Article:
|Category||Hours of nursing care required||Hours of nursing care available||Difference between hours of care available and required|
For the direct cost of nursing care, the 220 hours per month of nurses and nursing technicians corresponded respectively to R$ 7,126.40 (32.4 per hour) and R$ 3,496.40 (15.9 per hour).
The estimate of the cost of nursing care required and available and the difference between these measures in the study period are presented in Table 3.
Measure of the cost of nursing care required and available, according to professional category. São Paulo, Brazil, 2016
|Category||Cost of the nursing care required (R$*)||Cost of the nursing care available (R$*)||Difference between the cost of the care available and required (R$*)|
The negative difference between the direct cost of the available and required care in the study ICU corresponds to R$ 94,791.50. The results by category also presented negative difference.
In order to calculate the adequacy of the number of nurses and nursing technicians in the Units during the study period, the difference between the available and required care cost of nurses (R$ 45,855.70) and nursing technicians (R$ 48,941.80) divided by the cost of the professional of each category in the period (R$ 14,252. 80 and R$ 6,992.80, respectively) indicated 3.2 nurses and 7.0 nursing technicians to be added in the team.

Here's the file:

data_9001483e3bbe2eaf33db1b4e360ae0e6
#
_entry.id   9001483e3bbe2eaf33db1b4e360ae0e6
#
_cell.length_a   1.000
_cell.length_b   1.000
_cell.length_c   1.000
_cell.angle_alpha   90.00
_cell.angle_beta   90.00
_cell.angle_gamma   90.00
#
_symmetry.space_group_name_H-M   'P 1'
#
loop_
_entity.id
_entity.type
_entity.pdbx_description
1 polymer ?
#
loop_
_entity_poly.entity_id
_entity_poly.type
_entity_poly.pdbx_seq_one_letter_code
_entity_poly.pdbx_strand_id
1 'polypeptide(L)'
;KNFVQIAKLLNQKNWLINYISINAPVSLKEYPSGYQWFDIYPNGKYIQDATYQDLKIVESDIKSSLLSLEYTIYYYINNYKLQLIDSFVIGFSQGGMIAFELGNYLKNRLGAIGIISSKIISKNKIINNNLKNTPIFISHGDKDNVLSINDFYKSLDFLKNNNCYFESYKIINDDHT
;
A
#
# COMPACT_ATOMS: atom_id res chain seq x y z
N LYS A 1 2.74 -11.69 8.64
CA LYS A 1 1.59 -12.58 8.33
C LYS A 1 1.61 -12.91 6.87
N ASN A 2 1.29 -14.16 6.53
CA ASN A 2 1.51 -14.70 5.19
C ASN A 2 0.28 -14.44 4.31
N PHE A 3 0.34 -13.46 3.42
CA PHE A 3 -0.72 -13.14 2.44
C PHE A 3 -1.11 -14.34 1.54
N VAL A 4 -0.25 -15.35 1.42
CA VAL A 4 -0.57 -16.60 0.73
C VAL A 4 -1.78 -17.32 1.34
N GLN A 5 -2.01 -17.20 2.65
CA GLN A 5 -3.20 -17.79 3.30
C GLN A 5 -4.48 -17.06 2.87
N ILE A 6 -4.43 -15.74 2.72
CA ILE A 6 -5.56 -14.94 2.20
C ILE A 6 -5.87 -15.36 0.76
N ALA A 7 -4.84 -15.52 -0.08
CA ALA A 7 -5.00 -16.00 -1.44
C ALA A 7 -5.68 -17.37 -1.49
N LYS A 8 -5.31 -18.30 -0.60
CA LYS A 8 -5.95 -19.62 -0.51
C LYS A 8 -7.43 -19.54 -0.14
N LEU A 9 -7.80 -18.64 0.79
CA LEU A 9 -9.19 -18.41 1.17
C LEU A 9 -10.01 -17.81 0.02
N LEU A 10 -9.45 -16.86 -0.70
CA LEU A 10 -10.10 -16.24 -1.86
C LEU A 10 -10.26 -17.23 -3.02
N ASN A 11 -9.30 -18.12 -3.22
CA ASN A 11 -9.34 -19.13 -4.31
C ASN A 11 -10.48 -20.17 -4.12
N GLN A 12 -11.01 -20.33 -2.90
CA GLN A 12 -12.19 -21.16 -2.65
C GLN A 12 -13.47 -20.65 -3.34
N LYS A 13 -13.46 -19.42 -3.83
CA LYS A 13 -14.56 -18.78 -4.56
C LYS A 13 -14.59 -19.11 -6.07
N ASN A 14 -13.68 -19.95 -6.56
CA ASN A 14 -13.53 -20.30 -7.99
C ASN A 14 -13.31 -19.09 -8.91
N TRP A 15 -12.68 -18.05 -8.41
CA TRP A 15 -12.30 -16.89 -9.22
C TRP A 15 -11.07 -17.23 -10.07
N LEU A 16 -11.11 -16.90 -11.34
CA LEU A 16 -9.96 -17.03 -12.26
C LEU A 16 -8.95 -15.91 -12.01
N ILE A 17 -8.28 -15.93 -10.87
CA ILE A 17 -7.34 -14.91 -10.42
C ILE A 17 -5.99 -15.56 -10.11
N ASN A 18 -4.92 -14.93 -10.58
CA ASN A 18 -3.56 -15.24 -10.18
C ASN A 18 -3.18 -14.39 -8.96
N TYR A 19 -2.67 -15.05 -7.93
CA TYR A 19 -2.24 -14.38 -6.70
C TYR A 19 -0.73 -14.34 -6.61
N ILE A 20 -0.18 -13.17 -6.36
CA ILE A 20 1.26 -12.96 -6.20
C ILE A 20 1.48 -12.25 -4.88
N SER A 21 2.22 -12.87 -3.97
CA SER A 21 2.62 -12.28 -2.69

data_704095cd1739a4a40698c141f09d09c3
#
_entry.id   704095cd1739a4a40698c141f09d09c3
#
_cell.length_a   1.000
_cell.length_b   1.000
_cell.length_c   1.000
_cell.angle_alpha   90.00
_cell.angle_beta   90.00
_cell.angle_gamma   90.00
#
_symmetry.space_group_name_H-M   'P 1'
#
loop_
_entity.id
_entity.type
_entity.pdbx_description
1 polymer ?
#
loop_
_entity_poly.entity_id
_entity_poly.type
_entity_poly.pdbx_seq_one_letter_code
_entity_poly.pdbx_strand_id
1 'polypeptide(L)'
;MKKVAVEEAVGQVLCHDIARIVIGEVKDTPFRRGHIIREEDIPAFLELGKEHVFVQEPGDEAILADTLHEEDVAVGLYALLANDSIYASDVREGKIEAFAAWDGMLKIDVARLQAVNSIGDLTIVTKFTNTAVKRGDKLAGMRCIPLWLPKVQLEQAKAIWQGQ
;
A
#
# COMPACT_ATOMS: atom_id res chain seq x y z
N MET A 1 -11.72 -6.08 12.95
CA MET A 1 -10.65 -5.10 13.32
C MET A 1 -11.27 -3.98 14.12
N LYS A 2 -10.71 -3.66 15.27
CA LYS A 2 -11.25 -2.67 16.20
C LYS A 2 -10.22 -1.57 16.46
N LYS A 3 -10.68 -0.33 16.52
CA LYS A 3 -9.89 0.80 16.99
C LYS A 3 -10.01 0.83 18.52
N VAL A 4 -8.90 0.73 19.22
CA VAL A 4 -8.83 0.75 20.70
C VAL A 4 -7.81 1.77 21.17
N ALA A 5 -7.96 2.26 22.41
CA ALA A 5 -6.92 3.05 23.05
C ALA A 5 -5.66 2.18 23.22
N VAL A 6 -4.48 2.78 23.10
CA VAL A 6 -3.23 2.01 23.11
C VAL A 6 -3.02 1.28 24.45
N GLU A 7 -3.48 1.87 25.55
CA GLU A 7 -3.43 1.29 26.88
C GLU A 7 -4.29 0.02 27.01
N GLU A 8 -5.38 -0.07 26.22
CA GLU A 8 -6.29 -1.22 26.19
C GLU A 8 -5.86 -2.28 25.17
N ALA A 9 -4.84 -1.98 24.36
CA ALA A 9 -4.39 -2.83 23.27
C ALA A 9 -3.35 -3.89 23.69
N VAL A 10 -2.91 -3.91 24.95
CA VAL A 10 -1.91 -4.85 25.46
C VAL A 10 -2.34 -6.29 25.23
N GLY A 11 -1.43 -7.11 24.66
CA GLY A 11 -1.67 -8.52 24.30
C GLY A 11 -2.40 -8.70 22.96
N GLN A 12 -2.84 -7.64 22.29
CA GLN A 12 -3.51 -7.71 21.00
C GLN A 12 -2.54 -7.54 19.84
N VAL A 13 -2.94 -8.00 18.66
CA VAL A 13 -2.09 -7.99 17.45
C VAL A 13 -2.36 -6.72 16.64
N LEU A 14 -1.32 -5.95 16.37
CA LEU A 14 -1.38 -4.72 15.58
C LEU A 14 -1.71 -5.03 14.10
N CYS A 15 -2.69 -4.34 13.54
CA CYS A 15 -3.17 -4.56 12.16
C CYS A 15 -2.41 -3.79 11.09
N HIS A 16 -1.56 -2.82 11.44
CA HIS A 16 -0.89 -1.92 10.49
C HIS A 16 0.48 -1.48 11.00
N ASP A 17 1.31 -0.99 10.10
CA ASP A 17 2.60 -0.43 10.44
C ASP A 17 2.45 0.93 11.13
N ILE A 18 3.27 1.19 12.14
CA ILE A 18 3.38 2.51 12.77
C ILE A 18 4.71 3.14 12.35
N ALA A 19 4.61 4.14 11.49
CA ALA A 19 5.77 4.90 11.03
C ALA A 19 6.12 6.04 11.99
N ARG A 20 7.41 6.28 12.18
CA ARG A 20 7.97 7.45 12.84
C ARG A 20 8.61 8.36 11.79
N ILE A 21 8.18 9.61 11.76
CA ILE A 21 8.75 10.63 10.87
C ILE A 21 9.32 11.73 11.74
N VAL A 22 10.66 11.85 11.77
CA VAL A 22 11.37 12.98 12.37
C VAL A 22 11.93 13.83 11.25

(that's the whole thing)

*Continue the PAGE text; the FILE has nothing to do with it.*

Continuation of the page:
The directly proportional relationship between nursing care and cost hours allows not only to estimate the direct cost of care, but also to compare the cost of care required and available, through the NAS, to adjust the number of nursing professionals needed to quality of care and management of the cost of nursing care in the ICU.
The NAS application for nursing workload measurement shows that the hours of nursing care required by the patients were higher than the hours of care available by the ICU professionals, impacting on the negative difference between the available and required care hours (-4493.4 hours). The high workload measured by the NAS (93.1%, SD=13.3) and the risk of death in patients (34.8%, SD=26.3) reinforced the high demand for ICU care and high average hours of care required in the study period.